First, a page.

9. TLS 1.0 and 1.1 Deprecation: Some websites and browsers have deprecated support for TLS 1.0 and TLS 1.1 due to security concerns. If a website is still using these deprecated versions, you might encounter this warning.
  10. Mixed Content Issues: If a website contains a mix of secure (HTTPS) and non-secure (HTTP) content, it can trigger SSL/TLS warnings. Modern browsers prefer all content to be served securely.

To resolve the “NET::ERR_SSL_OBSOLETE_VERSION” warning, a combination of updating browser and server configurations, checking network settings, and ensuring compatibility with the latest SSL/TLS standards is usually necessary. If the issue persists, contacting the website administrator or support team is recommended.


To fix the “ERR_SSL_OBSOLETE_VERSION” warning in your web browser, you can take several steps to address the issue. Here’s a guide on what you can do:

  1. Update Your Browser:

    • For Google Chrome:
      1. Open Chrome and click on the three dots in the upper-right corner.
      2. Go to “Help” and select “About Google Chrome.”
      3. Chrome will automatically check for updates and install them if available.
    • For Mozilla Firefox:
      1. Open Firefox and click on the three horizontal lines in the upper-right corner.
      2. Go to “Help” and select “About Firefox.”
      3. Firefox will check for updates and download them if available.
  2. Check the Website URL:

    • Make sure you are using a secure URL (starts with “https://”). If the website is using “http://” instead of “https://,” it may not have a secure connection.
  3. Use a Different Browser:

    • Try accessing the website using an alternative browser to see if the issue persists.
  4. Clear Browser Cache:

    • For Google Chrome:
      1. Open Chrome and click on the three dots.
      2. Go to “More tools” and select “Clear browsing data.”
      3. Choose “Cached images and files” and click “Clear data.”
    • For Mozilla Firefox:
      1. Open Firefox and click on the three horizontal lines.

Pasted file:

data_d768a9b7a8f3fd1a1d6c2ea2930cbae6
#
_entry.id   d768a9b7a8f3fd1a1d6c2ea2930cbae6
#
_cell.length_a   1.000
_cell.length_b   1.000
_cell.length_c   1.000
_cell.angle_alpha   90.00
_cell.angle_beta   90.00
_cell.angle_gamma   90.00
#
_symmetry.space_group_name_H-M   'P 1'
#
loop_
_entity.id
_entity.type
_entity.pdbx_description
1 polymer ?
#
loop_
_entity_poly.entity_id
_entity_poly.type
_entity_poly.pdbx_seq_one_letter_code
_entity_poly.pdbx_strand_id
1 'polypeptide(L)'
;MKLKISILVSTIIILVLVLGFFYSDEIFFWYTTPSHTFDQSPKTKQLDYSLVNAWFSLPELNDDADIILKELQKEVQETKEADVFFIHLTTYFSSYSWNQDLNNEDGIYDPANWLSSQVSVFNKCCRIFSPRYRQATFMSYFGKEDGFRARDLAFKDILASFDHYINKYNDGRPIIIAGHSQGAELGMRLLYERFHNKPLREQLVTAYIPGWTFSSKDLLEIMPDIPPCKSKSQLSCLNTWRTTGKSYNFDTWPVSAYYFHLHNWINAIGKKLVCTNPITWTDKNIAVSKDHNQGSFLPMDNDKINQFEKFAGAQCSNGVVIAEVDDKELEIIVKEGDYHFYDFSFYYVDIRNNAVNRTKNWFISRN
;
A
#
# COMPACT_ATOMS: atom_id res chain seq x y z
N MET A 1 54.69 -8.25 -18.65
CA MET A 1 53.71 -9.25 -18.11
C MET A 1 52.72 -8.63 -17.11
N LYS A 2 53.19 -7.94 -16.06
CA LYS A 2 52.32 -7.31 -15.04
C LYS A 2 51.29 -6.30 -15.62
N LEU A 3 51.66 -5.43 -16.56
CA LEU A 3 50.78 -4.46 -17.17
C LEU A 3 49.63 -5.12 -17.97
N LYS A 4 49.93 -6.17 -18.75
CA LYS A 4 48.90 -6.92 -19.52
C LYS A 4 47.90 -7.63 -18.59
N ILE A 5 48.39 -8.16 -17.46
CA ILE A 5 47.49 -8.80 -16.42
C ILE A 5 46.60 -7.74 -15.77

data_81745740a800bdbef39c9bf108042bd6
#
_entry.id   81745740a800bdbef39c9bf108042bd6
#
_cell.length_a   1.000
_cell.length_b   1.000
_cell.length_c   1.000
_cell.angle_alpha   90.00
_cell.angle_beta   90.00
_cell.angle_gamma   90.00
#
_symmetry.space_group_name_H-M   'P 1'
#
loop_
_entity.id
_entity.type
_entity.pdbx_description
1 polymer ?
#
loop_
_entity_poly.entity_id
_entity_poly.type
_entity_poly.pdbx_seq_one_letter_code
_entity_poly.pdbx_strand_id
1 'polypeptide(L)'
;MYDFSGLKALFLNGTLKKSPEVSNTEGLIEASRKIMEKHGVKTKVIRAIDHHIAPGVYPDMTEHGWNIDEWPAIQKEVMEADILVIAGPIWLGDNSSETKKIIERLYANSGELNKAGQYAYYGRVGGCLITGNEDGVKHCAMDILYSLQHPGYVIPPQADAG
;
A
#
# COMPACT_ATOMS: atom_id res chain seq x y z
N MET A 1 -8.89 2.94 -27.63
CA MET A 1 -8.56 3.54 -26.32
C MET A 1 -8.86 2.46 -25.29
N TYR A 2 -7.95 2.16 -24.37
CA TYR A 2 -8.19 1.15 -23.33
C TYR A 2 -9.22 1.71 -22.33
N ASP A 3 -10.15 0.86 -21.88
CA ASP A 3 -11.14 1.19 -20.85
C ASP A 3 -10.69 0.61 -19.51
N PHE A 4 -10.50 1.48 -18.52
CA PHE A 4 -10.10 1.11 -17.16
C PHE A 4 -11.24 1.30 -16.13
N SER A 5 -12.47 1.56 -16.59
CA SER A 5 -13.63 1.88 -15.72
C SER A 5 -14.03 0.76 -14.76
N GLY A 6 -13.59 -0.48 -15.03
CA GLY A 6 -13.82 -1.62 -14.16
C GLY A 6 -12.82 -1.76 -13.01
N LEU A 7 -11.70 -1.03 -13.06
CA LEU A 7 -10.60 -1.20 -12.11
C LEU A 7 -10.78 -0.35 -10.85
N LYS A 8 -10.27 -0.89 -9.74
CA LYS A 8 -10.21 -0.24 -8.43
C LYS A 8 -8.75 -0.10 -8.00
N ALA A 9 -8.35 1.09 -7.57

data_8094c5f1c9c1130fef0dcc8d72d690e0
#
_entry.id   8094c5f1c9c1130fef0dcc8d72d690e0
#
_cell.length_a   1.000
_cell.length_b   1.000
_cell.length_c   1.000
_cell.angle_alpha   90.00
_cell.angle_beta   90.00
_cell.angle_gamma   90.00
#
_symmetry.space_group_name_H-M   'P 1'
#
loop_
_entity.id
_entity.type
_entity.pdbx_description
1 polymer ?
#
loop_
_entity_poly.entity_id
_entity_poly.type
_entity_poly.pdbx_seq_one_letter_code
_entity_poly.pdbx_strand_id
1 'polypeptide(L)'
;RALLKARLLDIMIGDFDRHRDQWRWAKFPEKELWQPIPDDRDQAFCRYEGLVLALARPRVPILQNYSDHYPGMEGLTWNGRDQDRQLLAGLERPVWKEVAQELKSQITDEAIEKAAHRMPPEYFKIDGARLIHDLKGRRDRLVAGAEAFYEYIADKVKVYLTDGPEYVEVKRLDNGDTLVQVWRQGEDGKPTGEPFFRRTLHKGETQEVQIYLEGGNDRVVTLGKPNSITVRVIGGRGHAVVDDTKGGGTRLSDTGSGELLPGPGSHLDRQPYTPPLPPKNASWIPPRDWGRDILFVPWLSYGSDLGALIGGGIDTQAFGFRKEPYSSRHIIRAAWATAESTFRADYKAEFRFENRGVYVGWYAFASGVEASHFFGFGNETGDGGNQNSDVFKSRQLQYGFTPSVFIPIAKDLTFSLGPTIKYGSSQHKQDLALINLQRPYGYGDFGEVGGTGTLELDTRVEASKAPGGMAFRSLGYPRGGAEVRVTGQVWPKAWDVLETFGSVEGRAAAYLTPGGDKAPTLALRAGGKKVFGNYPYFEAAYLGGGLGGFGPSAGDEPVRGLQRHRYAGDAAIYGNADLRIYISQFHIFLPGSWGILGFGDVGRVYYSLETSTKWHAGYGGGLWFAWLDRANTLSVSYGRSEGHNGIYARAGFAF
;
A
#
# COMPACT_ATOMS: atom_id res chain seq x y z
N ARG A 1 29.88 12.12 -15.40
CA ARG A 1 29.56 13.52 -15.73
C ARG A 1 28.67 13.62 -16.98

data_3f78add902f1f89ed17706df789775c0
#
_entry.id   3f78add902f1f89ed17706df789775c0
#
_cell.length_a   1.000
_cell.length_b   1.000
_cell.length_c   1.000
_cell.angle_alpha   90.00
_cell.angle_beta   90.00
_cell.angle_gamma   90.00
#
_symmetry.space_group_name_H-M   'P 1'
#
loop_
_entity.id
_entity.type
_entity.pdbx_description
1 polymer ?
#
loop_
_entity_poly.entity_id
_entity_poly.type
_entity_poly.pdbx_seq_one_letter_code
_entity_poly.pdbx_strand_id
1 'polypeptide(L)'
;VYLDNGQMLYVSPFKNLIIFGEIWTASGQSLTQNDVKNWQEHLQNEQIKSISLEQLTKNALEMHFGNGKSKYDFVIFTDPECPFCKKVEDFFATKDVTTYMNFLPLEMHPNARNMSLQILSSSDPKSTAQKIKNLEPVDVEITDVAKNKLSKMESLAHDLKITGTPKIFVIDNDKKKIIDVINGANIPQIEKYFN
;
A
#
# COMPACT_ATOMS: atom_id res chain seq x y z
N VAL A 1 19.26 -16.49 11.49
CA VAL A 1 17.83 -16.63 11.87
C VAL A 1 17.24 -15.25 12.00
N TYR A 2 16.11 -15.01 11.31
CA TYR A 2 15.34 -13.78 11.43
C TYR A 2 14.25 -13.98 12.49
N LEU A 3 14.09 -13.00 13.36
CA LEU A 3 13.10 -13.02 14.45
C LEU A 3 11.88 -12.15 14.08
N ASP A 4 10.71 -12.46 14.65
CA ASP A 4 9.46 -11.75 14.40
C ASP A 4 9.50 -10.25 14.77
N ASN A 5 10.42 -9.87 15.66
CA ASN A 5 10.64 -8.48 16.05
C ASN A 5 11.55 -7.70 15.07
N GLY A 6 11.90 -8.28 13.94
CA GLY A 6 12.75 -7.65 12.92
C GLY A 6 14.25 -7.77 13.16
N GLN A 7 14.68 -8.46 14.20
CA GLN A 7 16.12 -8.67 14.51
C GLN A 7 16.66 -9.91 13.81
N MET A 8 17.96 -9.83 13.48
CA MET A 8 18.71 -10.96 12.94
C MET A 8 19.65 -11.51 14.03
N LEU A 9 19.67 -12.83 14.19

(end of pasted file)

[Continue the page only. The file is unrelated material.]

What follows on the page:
2. Go to “Options” > “Privacy & Security.”
      3. Under “Cookies and Site Data,” click “Clear Data” and select “Cached Web Content.”
  5. Update Operating System:

    • Update your operating system to the latest version.
    • On Windows, go to Settings > Update & Security > Windows Update.
    • On macOS, go to Apple menu > System Preferences > Software Update.
  6. Check System Date and Time:

    • Ensure that your computer’s date and time are set correctly.
    • On Windows, right-click on the system clock, select “Adjust date/time.”
    • On macOS, go to Apple menu > System Preferences > Date & Time.
  7. Enable TLS 1.2:

    • For Google Chrome and Mozilla Firefox, follow the steps mentioned in the previous response.
  8. Contact Website Support:

    • If the issue persists, reach out to the website’s support or administrator and inform them of the problem.
  9. Disable Security Software Temporarily:

    • Temporarily disable your antivirus or firewall software and check if the warning persists.
    • Be cautious when doing this and re-enable your security software after testing.
  10. Check SSL/TLS Compatibility:

    • This requires access to the server settings, which is typically managed by the website administrator or hosting provider. They may need to update the server’s SSL/TLS configuration to use a more secure version.

In conclusion, if you encounter the “ERR_SSL_OBSOLETE_VERSION” warning, it’s likely due to issues related to outdated or insecure SSL/TLS protocols.